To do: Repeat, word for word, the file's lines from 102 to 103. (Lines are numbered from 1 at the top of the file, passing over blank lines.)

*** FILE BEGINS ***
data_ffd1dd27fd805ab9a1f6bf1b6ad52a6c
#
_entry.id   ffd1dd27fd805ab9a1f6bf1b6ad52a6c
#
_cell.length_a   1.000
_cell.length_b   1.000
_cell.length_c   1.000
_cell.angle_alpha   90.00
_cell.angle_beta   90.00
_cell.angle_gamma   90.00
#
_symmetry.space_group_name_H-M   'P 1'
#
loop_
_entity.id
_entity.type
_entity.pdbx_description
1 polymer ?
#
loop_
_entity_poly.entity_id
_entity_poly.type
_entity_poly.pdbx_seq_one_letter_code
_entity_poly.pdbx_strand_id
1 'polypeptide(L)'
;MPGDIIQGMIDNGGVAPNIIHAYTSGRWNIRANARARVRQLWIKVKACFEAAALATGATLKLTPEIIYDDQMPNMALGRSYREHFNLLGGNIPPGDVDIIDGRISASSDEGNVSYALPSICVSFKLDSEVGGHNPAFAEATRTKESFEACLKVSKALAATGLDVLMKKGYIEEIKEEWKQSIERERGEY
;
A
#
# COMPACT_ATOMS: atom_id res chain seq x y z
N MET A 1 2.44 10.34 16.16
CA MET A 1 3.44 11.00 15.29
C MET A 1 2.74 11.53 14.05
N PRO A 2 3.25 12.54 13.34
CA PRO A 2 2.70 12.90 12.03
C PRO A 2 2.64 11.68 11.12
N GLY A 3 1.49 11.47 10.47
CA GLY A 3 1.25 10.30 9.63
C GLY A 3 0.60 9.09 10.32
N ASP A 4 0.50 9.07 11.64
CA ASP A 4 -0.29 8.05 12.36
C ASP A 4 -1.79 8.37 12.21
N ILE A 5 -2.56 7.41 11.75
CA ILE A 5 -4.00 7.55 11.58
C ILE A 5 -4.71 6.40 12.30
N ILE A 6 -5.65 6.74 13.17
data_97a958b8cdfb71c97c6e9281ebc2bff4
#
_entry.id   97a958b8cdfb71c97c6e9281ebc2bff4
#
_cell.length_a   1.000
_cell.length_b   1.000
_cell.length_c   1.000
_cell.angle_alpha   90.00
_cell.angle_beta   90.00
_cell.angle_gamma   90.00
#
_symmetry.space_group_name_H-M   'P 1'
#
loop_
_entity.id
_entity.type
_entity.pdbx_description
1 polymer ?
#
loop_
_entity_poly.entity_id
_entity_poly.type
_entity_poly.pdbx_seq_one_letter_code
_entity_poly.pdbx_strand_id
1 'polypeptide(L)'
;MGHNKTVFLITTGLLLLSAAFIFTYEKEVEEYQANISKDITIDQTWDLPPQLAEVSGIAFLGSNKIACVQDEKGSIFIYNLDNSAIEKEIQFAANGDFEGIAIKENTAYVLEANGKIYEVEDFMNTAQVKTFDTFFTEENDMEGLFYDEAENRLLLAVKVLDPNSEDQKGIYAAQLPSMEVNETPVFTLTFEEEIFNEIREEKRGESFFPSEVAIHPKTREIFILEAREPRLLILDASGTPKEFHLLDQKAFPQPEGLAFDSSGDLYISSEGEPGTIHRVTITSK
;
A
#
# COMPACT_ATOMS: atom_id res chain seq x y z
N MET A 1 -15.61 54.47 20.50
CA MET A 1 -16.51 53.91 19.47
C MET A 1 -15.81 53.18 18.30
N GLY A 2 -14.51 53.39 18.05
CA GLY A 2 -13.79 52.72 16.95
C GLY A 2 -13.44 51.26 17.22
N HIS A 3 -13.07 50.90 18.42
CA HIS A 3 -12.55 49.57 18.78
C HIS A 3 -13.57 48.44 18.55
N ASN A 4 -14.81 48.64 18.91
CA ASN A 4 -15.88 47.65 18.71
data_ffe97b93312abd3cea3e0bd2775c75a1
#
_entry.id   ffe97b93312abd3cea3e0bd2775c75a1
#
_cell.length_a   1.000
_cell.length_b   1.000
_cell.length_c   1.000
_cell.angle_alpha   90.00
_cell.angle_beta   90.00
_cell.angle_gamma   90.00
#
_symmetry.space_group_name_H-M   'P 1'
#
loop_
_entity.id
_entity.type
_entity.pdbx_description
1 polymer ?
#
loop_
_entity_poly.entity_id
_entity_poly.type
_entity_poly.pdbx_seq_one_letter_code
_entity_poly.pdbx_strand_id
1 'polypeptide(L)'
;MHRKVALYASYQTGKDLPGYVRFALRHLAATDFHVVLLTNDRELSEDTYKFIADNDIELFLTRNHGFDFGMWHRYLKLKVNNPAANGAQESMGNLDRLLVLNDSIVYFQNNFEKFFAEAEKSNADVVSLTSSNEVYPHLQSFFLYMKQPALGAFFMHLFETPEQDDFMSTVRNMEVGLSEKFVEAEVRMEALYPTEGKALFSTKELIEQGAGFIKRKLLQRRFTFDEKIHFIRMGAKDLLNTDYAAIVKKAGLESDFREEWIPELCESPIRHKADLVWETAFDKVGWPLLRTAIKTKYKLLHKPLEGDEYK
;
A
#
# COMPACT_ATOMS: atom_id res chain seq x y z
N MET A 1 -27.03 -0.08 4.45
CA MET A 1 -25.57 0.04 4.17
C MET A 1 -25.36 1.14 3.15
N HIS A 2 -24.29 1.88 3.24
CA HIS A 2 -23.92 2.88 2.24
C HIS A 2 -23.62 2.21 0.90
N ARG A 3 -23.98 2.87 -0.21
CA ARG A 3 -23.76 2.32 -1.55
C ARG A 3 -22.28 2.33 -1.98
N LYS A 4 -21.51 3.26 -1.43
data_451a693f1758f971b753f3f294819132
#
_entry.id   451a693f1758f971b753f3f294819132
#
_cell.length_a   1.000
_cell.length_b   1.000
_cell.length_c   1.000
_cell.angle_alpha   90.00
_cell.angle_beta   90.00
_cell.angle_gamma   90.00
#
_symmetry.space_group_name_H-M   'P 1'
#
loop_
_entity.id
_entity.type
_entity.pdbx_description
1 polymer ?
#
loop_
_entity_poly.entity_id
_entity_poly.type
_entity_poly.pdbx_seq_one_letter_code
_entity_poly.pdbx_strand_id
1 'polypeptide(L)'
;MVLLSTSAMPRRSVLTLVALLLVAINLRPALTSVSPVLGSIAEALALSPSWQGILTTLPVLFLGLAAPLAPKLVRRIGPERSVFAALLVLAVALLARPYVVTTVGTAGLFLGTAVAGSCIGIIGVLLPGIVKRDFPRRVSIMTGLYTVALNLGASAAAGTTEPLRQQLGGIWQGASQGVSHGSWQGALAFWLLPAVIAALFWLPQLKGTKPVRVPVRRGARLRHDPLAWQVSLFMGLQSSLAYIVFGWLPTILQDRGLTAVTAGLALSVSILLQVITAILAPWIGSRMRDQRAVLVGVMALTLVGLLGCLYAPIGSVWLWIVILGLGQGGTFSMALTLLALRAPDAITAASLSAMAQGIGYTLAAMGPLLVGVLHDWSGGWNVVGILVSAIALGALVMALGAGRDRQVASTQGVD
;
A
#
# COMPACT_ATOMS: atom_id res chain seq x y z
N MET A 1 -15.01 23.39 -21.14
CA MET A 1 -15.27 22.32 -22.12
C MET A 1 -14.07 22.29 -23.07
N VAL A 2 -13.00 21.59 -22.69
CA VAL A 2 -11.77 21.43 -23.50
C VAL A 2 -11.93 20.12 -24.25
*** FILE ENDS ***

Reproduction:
_entity.id
_entity.type